Isabelle Kerner, District 7 Candidate — Arts Platform

Candidate: Isabelle Kerner, Candidate for District 7


The flourishing of art has long been recognized as a marker of a prosperous society. While all fields of academia help us better understand the world, no study, statistic, or scientific breakthrough has the power to change and influence minds in the way that art does.

Introduction: While many artists derive their inspiration from those who came before them, I take a different, perhaps even opposite approach. The more I expose myself to creations made by others with greater name recognition, the harder it is for me to objectively interpret the world we live in and create something entirely new. While viewing others creations serves as inspiration to many, it hinders my own. In order to create works and ideas truly innovative and original, I have to garner inspiration from real life experiences.

Background: As an artist with a small business, my perception of the arts may deviate from other candidates with less experience in this field and perhaps many artists as well. What distinguishes art from other subjects and fields of study is that art transcends the lines that divide academic studies of math, science, history, sociology, psychology and economics.

Inspiration: There are three prominent figures that inspired the theoretical framework behind my projects—the first being Sir Isaac Newton, who invented the color wheel, the second being Albert Einstein, who detailed the scientific relationship between color and light, and the third being Steve Jobs, who constantly emphasized how the calligraphy class he took at Reed College forever influenced the complex fonts and typefaces that modern computers have today.

Experience: While I am an artist, I slightly resent the term as I feel it has become conflated with nearly every other mean or method of creation. I call my ‘pieces’ projects because each involves as much scientific research, mathematical calculations, chemistry and construction as the act of marking the surface with a medium.

Perception: Right now, I do not think that the arts reflect the voices and perspectives of my neighborhood. I think this is true for most of Seattle when it comes to housing, transportation, education, equity, economy and culture.

Bike Lanes: The new temporary water barricade bike lanes on 1st Avenue: While I have nothing against protected bike lanes, I cannot stand the colors. While the color may seem minimal, they are ugly and incredibly distracting to those on the road. They look like a construction zone. I actually happen to really like the temporary barricades and would like for them to serve as a cost effective alternative to permanent bike lanes but they need to be painted green—the same shade as the non-protected bike lanes. Not only does the color green imply that biking is sustainable, it also ensures that we preserve aesthetic appeal when designing our streets.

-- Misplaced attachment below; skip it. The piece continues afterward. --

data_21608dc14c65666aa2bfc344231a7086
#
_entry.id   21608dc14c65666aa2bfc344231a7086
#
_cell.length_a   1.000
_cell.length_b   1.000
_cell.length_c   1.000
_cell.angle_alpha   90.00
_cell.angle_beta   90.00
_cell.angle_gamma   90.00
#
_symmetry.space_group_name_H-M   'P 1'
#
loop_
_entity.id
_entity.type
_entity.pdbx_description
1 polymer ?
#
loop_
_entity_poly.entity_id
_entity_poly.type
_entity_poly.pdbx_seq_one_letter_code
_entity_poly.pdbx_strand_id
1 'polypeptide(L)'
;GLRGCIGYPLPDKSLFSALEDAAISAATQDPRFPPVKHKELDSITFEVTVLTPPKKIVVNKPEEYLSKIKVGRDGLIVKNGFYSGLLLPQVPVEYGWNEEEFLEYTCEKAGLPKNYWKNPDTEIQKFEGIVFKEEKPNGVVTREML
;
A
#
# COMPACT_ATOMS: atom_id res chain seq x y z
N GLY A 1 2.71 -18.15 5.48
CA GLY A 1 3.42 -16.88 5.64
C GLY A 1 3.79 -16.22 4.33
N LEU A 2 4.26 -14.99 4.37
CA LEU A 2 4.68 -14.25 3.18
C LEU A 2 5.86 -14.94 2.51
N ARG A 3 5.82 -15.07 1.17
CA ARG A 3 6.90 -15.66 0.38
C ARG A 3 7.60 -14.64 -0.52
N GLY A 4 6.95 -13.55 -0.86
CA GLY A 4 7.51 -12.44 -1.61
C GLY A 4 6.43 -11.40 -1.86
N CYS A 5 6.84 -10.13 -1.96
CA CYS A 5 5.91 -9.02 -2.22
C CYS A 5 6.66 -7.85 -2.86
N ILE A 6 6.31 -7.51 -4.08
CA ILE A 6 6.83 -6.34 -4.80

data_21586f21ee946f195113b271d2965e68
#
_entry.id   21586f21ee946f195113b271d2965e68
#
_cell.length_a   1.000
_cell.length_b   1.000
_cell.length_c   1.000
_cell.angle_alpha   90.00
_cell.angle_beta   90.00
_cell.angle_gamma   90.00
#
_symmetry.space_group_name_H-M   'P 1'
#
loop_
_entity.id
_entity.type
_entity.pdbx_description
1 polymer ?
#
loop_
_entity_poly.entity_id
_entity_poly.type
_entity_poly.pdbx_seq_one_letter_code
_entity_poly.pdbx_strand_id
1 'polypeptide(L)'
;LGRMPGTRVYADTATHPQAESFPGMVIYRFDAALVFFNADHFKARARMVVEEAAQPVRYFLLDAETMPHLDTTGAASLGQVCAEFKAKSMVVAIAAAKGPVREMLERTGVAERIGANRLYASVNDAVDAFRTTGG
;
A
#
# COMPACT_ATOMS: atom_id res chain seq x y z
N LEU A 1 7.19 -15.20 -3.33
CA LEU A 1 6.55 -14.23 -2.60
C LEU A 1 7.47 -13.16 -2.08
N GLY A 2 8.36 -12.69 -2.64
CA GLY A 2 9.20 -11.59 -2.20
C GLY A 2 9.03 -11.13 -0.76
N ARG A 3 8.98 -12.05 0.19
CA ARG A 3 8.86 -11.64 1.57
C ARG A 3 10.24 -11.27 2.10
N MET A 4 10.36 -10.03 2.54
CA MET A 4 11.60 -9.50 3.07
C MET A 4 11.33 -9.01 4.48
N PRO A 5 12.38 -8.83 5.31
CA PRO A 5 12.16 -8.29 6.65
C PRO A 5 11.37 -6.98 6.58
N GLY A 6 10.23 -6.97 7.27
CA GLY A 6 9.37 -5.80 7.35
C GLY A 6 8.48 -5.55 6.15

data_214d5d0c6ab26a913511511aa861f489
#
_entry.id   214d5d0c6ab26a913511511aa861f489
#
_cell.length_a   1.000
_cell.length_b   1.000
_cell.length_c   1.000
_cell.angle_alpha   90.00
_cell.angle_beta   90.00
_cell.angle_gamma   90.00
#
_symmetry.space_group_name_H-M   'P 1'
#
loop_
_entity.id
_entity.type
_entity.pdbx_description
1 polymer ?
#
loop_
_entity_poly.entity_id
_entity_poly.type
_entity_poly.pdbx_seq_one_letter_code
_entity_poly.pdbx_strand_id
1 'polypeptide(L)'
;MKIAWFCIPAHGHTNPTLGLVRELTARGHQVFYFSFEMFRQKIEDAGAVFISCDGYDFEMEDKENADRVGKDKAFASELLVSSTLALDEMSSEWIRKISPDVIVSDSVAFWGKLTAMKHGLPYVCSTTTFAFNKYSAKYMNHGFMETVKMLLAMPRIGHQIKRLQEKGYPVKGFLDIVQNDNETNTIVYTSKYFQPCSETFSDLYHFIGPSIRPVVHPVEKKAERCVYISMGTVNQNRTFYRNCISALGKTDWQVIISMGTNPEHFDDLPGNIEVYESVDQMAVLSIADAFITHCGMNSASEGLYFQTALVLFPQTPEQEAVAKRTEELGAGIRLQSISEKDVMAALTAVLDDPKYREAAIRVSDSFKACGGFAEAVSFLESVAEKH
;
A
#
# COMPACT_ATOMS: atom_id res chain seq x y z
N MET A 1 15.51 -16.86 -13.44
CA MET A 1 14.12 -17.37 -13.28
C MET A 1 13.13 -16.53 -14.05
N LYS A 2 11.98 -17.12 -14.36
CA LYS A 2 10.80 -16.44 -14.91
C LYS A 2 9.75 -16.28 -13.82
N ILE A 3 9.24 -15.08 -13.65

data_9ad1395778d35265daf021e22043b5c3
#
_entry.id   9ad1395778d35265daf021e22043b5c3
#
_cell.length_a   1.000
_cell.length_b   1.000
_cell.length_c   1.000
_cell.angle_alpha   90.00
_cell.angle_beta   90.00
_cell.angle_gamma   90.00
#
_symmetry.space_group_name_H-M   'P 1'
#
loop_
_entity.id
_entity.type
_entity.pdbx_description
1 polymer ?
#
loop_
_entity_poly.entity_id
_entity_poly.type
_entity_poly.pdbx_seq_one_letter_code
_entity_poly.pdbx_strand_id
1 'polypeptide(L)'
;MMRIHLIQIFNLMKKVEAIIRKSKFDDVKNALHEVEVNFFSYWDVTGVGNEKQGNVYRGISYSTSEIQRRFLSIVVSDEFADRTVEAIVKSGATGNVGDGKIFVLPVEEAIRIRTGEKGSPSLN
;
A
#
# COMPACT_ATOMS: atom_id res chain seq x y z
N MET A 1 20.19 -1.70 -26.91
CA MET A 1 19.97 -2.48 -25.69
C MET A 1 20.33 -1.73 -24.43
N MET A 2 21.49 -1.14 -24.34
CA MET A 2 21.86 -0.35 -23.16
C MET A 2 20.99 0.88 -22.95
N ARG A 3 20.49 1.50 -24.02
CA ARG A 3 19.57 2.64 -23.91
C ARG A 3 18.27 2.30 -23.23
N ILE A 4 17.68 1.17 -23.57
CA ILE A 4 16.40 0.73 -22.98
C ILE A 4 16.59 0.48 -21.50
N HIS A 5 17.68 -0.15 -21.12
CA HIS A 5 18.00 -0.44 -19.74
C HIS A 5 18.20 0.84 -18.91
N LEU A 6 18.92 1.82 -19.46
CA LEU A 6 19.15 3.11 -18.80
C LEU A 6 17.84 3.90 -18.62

Waste Receptacles: Studies have repeatedly shown that individuals are more likely to litter in areas that have already been littered in. We need brighter, better, persuasive waste bins that are color-coordinated. This solution is evidence based and I did invent a prototype. All it requires is that we pass policy requiring package label companies to either place a colored sticker or print a colored dot on their packaging that corresponds to the section of each of the two bins the item should be disposed in. There is no need to replace the trucks or larger waste bins, they just need a three piece divider insert. Seattle only recycles 10-30% of what we put in our recycling bins. Each bin would have a sliding lid (similar to a parmesan cheese shaker) that would allow the user to dump each section into the appropriate category.

Gravel parks: If these gravel ‘Urban Oasis’ parks must remain gravel, I think we should commission artist to paint murals on the walls and have chalk-art competitions for local artists to participate in say once every month, the prize being a $3-5k city commissioned art piece.

Housing: In my opinion, a lot of this new ‘affordable’ contemporary housing is quite boring in its design. Many look like filing cabinets to me. Further, I support the use of recycled Cargo Containers to quickly develop transitional housing for those on our streets. The sides of these containers could also be used as a canvas for the City to commission local artists to paint murals. We could also even hire residents of these sites that have a background and/or are skilled in the arts as means of earning an income that would help them exit the program with a job and funding that would allow them to afford the upfront costs associated with affordable housing.

Graffiti: If people are going to do graffiti and we can’t seem to stop them, why don’t we designate areas for graffiti? The battery tunnels would have been a nice location. Local graffiti artists could sign up and participate in a similar competition, reserve an area for their graffiti once a month and the winner would be commissioned to paint a mural up to the artist’s discretion as long as it is approved by the city.

Photos: Last, attached are my art pieces. These are several of about 150.They are subject to Copyright under Isabelle Kerner LLC but you do have my permission to post them.